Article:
Myths and Realities of “Informal” Public Transport in Developing Countries: Approaches for Improving the Sector
Fatima Arroyo-Arroyo, Ajay Kumar, Sam Zimmerman
Understanding the basic causes of the "formal" public transport system’s decline and the rise of informal public transport is essential before improvements can be identified. Because of its social, economic, and environmental importance, the main focus of this paper is on public transport in general, specifically its so-called “informal” aspects. The objectives of the paper are to:
- Examine the uniqueness of public transport systems in Sub-Saharan African cities in terms of their historical, institutional, spatial, social, environmental, economic, and political contexts;
- Explore the causes of the decline of developing country transport systems in general and in public transport’s degradation in particular;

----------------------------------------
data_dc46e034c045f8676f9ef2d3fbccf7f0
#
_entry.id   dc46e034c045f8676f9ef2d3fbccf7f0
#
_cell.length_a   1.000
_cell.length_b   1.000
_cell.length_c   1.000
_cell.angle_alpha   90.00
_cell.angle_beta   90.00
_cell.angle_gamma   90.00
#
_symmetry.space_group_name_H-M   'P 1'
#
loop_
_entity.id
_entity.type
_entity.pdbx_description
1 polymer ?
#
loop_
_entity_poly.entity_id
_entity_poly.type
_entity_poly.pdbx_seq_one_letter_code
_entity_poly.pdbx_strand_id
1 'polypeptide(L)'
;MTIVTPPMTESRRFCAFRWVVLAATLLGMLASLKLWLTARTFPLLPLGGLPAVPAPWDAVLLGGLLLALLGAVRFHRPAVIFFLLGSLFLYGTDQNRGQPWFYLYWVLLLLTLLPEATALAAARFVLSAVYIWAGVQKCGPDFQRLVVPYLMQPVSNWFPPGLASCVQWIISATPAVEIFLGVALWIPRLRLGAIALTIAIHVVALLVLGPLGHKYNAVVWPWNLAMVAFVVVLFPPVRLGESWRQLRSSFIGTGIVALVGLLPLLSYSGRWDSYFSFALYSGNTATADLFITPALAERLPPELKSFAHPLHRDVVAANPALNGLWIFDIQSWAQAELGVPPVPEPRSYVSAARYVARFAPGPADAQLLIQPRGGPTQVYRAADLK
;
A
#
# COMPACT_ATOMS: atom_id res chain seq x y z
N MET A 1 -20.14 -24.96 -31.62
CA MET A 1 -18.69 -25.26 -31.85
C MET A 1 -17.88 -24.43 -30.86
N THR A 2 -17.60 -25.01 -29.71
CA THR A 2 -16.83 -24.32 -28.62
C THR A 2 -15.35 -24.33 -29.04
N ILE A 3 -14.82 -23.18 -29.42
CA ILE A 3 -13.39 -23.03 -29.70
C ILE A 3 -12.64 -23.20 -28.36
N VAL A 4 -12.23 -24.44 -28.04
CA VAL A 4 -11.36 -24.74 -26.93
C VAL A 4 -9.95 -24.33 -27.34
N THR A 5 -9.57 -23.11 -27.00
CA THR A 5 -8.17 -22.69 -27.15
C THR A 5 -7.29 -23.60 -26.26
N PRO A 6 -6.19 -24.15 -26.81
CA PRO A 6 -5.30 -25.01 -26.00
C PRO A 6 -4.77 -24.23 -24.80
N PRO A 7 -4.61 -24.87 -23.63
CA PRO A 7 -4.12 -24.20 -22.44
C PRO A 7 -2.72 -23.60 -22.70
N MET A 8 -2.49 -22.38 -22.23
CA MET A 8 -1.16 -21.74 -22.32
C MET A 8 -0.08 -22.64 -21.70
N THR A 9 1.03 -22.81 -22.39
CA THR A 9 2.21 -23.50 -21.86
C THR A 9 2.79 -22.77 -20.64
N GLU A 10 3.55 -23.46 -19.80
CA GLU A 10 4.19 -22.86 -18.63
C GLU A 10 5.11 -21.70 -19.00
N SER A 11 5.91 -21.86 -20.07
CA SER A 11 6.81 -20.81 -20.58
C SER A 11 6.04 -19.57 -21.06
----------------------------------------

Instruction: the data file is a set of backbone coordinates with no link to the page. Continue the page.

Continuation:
- Discuss commonly held misconceptions so that policymakers at all levels of government can understand the issues that must be addressed if “informal” public transport is to be improved as part of an enhanced, customer-driven public transport system; and
- Propose the outline of a roadmap for improving the sector; subsequent work will examine in more detail what an improved public transport system would look like and how it can be achieved.
This paper also focuses on all aspects of so-called “minibus-taxis,” the oldest and most prevalent informal sector mode in Africa, Latin America, and Asia. Relatively new informal public transport operations using three-wheeled shared-ride vehicles (e.g., “Tempos” in India) and motorcycle taxis (e.g., “Xiom” in Vietnam) have arisen as minibus taxis with similar operating and business models. Regardless of new developments around the world, this paper focuses on the informal “minibus” public transport mode still most prevalent in Africa, especially Sub-Saharan Africa. The implications of this issue resonate far beyond that continent, however, as this mode of transportation is found across Asia and Latin America. Many of the political, geographic, social, economic, financial, and technical factors and trends impacting transport are essentially the same across the world.